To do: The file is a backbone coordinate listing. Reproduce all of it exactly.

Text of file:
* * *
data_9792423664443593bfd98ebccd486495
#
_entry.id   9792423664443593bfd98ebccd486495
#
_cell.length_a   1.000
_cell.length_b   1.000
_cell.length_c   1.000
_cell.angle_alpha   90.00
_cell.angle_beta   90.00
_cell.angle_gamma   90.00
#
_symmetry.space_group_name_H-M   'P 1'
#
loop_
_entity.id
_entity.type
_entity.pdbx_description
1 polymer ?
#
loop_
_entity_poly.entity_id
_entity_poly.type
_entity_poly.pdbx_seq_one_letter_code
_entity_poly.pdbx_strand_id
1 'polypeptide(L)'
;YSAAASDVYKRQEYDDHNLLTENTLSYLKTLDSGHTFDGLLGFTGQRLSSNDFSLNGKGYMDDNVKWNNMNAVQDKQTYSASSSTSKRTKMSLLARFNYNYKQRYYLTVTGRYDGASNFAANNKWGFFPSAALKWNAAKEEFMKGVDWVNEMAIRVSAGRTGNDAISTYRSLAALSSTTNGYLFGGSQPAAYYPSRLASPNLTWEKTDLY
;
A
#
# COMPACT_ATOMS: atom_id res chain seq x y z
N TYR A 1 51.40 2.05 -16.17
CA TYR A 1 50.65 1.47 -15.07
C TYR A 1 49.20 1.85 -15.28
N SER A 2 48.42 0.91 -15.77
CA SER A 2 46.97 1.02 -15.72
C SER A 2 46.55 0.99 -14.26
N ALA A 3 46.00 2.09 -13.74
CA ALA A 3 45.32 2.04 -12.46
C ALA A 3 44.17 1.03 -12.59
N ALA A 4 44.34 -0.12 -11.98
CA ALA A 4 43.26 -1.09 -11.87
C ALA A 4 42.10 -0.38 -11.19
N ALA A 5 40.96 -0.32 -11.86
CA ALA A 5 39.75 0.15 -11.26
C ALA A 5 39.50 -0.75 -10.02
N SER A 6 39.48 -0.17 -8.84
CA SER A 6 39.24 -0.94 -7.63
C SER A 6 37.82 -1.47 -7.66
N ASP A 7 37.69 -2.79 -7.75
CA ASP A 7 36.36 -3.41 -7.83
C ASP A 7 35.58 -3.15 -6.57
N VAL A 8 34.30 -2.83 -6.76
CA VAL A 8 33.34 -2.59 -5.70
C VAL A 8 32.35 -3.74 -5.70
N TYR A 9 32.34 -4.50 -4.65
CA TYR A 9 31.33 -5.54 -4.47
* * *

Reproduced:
data_9792423664443593bfd98ebccd486495
#
_entry.id   9792423664443593bfd98ebccd486495
#
_cell.length_a   1.000
_cell.length_b   1.000
_cell.length_c   1.000
_cell.angle_alpha   90.00
_cell.angle_beta   90.00
_cell.angle_gamma   90.00
#
_symmetry.space_group_name_H-M   'P 1'
#
loop_
_entity.id
_entity.type
_entity.pdbx_description
1 polymer ?
#
loop_
_entity_poly.entity_id
_entity_poly.type
_entity_poly.pdbx_seq_one_letter_code
_entity_poly.pdbx_strand_id
1 'polypeptide(L)'
;YSAAASDVYKRQEYDDHNLLTENTLSYLKTLDSGHTFDGLLGFTGQRLSSNDFSLNGKGYMDDNVKWNNMNAVQDKQTYSASSSTSKRTKMSLLARFNYNYKQRYYLTVTGRYDGASNFAANNKWGFFPSAALKWNAAKEEFMKGVDWVNEMAIRVSAGRTGNDAISTYRSLAALSSTTNGYLFGGSQPAAYYPSRLASPNLTWEKTDLY
;
A
#
# COMPACT_ATOMS: atom_id res chain seq x y z
N TYR A 1 51.40 2.05 -16.17
CA TYR A 1 50.65 1.47 -15.07
C TYR A 1 49.20 1.85 -15.28
N SER A 2 48.42 0.91 -15.77
CA SER A 2 46.97 1.02 -15.72
C SER A 2 46.55 0.99 -14.26
N ALA A 3 46.00 2.09 -13.74
CA ALA A 3 45.32 2.04 -12.46
C ALA A 3 44.17 1.03 -12.59
N ALA A 4 44.34 -0.12 -11.98
CA ALA A 4 43.26 -1.09 -11.87
C ALA A 4 42.10 -0.38 -11.19
N ALA A 5 40.96 -0.32 -11.86
CA ALA A 5 39.75 0.15 -11.26
C ALA A 5 39.50 -0.75 -10.02
N SER A 6 39.48 -0.17 -8.84
CA SER A 6 39.24 -0.94 -7.63
C SER A 6 37.82 -1.47 -7.66
N ASP A 7 37.69 -2.79 -7.75
CA ASP A 7 36.36 -3.41 -7.83
C ASP A 7 35.58 -3.15 -6.57
N VAL A 8 34.30 -2.83 -6.76
CA VAL A 8 33.34 -2.59 -5.70
C VAL A 8 32.35 -3.74 -5.70
N TYR A 9 32.34 -4.50 -4.65
CA TYR A 9 31.33 -5.54 -4.47